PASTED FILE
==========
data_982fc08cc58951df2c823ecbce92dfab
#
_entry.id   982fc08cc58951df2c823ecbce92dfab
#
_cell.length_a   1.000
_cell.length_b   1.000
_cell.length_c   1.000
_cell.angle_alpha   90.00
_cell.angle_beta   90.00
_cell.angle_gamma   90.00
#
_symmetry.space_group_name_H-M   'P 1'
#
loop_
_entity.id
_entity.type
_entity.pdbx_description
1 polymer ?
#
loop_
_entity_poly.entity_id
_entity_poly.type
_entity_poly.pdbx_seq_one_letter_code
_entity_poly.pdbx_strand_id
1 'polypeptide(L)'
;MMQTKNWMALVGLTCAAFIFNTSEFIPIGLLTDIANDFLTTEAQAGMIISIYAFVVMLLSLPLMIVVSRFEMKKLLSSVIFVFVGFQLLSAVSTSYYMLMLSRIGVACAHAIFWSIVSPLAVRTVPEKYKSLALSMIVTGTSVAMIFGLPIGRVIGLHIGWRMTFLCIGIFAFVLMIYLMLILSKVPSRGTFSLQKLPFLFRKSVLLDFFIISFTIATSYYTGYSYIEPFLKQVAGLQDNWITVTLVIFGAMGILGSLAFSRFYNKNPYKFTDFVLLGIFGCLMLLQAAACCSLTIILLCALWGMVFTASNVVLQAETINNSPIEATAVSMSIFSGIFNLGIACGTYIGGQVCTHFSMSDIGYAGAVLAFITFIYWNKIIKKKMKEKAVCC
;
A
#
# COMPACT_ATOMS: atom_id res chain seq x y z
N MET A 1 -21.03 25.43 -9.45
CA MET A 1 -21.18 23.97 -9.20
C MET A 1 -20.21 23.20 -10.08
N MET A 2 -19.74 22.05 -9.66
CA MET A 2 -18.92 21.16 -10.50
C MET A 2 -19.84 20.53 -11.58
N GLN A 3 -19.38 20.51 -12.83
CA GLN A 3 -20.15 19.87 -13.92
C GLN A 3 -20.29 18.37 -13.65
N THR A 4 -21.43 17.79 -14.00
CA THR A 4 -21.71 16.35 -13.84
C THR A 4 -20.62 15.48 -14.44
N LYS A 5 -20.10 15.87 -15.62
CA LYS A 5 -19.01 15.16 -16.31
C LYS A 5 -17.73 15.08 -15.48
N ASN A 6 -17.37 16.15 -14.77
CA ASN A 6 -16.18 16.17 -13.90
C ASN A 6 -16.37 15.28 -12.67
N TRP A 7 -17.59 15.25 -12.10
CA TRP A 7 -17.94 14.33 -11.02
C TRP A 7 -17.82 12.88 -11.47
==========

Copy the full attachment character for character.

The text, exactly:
data_982fc08cc58951df2c823ecbce92dfab
#
_entry.id   982fc08cc58951df2c823ecbce92dfab
#
_cell.length_a   1.000
_cell.length_b   1.000
_cell.length_c   1.000
_cell.angle_alpha   90.00
_cell.angle_beta   90.00
_cell.angle_gamma   90.00
#
_symmetry.space_group_name_H-M   'P 1'
#
loop_
_entity.id
_entity.type
_entity.pdbx_description
1 polymer ?
#
loop_
_entity_poly.entity_id
_entity_poly.type
_entity_poly.pdbx_seq_one_letter_code
_entity_poly.pdbx_strand_id
1 'polypeptide(L)'
;MMQTKNWMALVGLTCAAFIFNTSEFIPIGLLTDIANDFLTTEAQAGMIISIYAFVVMLLSLPLMIVVSRFEMKKLLSSVIFVFVGFQLLSAVSTSYYMLMLSRIGVACAHAIFWSIVSPLAVRTVPEKYKSLALSMIVTGTSVAMIFGLPIGRVIGLHIGWRMTFLCIGIFAFVLMIYLMLILSKVPSRGTFSLQKLPFLFRKSVLLDFFIISFTIATSYYTGYSYIEPFLKQVAGLQDNWITVTLVIFGAMGILGSLAFSRFYNKNPYKFTDFVLLGIFGCLMLLQAAACCSLTIILLCALWGMVFTASNVVLQAETINNSPIEATAVSMSIFSGIFNLGIACGTYIGGQVCTHFSMSDIGYAGAVLAFITFIYWNKIIKKKMKEKAVCC
;
A
#
# COMPACT_ATOMS: atom_id res chain seq x y z
N MET A 1 -21.03 25.43 -9.45
CA MET A 1 -21.18 23.97 -9.20
C MET A 1 -20.21 23.20 -10.08
N MET A 2 -19.74 22.05 -9.66
CA MET A 2 -18.92 21.16 -10.50
C MET A 2 -19.84 20.53 -11.58
N GLN A 3 -19.38 20.51 -12.83
CA GLN A 3 -20.15 19.87 -13.92
C GLN A 3 -20.29 18.37 -13.65
N THR A 4 -21.43 17.79 -14.00
CA THR A 4 -21.71 16.35 -13.84
C THR A 4 -20.62 15.48 -14.44
N LYS A 5 -20.10 15.87 -15.62
CA LYS A 5 -19.01 15.16 -16.31
C LYS A 5 -17.73 15.08 -15.48
N ASN A 6 -17.37 16.15 -14.77
CA ASN A 6 -16.18 16.17 -13.90
C ASN A 6 -16.37 15.28 -12.67
N TRP A 7 -17.59 15.25 -12.10
CA TRP A 7 -17.94 14.33 -11.02
C TRP A 7 -17.82 12.88 -11.47